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Harvey George PDF Print E-mail
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George Harvey

In March 1913, Harvey won the position of Checkweighman; in his election address "To the Hewers of Follonsby Lodge" (published in the SLP’s the Socialist), he wrote:
 
"Fellow slaves of the slave-class society. Seeing you are in need of a checkweighman, I submit myself as a candidate for the post. I am 28 years of age, a hewer at Handon Hold Busty pit, and have worked my time in the mine with the exception of the year 1908, during which time I was in residence at Ruskin College, Oxford, holding a private Scholarship awarded to me by the College authorities.
 
It is little to do with checkweighing, but may I say that I am a Revolutionary Socialist and a strong believer in Industrial Unionism, believing in one big fighting union for the mining industry of the country, and this to be linked up with other big unions of transport and other workers, so that, when necessary, we can paralyse the whole show and bring capitalists to their knees. I am opposed to conciliation, arbitration and other frauds, and I am strongly opposed to the kind of men we have so long kept at Durham, and whom we, in our ignorance, believe are tin gods.
 
I state all this because I want no post under false pretences and I hope I have made myself plain to you. If you want a gentle Jesus, Temperance preacher, for God's sake don't consider me as likely to suit.
 
Yours for Fighting Unionism,
 
George Harvey."
 
Harvey’s directness got him the job; although he was not a great speaker he had good organising abilities. Harvey was to become the Lodge Secretary and also a Labour member of Durham County Council from 1919-22 and was a pioneer of the Felling Trades and Labour Council.
 
A founding member of the Communist Party, presumably from membership of the SLP, he was the author of many political/economic booklets, among them were "Industrial Unionism and the Mining Community", "Capitalism in the North East Coalfield", "Capitalism in the S. Wales Coalfield" and "The Mighty Kings of North-East England".
 
During the 1926 strike Harvey organised the men to riddle the original pit heap in front of the school and chapel for small coal and duff which was sold and the money used for a soup kitchen and families in need.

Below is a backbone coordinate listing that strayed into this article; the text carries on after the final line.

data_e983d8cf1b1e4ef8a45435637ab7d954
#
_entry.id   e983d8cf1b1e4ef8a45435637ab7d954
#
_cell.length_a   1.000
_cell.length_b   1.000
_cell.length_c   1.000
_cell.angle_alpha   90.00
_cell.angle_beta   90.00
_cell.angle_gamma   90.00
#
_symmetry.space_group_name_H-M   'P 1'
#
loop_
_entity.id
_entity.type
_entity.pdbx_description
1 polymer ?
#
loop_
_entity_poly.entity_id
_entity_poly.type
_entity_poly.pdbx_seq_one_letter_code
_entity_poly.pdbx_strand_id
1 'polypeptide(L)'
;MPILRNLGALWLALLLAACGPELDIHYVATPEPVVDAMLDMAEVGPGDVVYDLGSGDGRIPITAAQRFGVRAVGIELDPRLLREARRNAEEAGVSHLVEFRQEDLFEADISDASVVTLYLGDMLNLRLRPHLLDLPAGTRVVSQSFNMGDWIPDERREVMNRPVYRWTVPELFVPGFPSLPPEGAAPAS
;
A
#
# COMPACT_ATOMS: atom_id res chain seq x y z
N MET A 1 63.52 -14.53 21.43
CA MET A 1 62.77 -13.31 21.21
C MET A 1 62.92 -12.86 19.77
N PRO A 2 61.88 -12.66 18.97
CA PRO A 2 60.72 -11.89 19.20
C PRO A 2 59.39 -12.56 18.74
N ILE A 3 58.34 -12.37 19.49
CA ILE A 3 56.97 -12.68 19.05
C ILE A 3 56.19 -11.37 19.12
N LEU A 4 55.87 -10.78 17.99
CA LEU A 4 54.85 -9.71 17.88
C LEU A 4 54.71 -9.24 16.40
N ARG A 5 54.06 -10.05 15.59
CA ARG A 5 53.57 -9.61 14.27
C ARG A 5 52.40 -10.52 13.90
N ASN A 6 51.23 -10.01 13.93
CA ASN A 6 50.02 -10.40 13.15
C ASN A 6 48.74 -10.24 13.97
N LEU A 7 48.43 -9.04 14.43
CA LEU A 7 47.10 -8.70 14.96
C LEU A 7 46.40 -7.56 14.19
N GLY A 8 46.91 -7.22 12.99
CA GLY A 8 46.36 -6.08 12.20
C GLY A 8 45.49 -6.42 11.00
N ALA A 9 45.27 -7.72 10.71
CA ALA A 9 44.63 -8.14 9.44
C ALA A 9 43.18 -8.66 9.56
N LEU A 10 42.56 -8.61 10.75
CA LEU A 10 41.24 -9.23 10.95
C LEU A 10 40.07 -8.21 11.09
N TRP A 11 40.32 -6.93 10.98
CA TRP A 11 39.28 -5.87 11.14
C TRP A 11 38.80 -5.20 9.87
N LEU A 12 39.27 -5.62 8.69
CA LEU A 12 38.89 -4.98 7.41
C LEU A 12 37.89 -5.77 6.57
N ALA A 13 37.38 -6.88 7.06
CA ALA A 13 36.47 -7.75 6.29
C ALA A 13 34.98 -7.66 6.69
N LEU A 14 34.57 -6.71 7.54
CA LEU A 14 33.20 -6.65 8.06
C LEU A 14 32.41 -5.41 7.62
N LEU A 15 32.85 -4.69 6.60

The Follonsby Lodge of the Durham Miners Association, at Wardley near Gateshead, Tyne and Wear, became one of only three in the British coalfield to feature Lenin on its banner. It was also the only one to include the Irish revolutionary James Connolly, executed after the Easter Rising. The other figures on it are Keir Hardie and 1920s miners' leader, AJ Cook.  George Harvey was the fourth person.
 
It is likely that Harvey was one of those who had seen himself as Communist-Labour and left the Communist Party in 1927, perhaps as it became more difficult not to accept the direction the labour movement was headed. At any rate, in March 1928, George Harvey was elected as Labour Councillor for the East Ward, which he represented till March 1937.
 
In 1935 he led a long and successful strike against victimisation.  On August 2nd, Bowes and Partners had issued 14 days notice to 1300 men and offered to re-employ 400 of them on new terms and a grading system. The men struck work for 45 days, even though they were refused state or union benefits. Those that got something from the North-East Guardian's Committee for each child under 14 years gave a third towards the relief of those who had nothing.
 
75 Durham Lodges gave financial support and money was raised by a women’s football team. The men eventually won the dispute but Harvey was also determined to win the 400 men the £3,300 benefit money they had been denied and travelled to London to put the men’s case before an Umpire which he won. He also demanded the £700 union money which had been withheld by the Durham Miners Association during the stoppage because they had said the men had acted against orders.
 
In an open letter by local Lodge officials it was alleged that the DMA agents "both ran away from the fight….. had accepted (the owners representative’s) word as gospel and that (the DMA man) actually placed the bosses case against that of Follonsby Lodge".
 
George Harvey was something of a hero in his community, being elected Chairman of Felling U.D.C. in 1933. In 1936 his Lodge gave much practical support to local men taking part in the Hunger March to London to protest against joblessness and the treatment of the unemployed.

The two storey Miners Welfare Hall burned down on the morning of January 5th 1938 and only the barking of Harvey's dogs saved the lives of himself and his wife Jean. It was rebuilt the following year as a single story building but the Harvey's were not there to see it opened. In October 1938 Follonsby Colliery closed and George Harvey and the men were out of work. The Harvey's moved to Fatfield and he found work at Harraton Colliery. After the Second World War, when the British coal industry was nationalised, Lenin and Connolly were replaced on the banner by images of Durham Miners Association officials.
 
See W.A. Moyes, 'The Banner Book', Frank Graham, Newcastle-on-Tyne 1974 for a picture of the banner with Harvey; Thanks to Ken Keable; see also: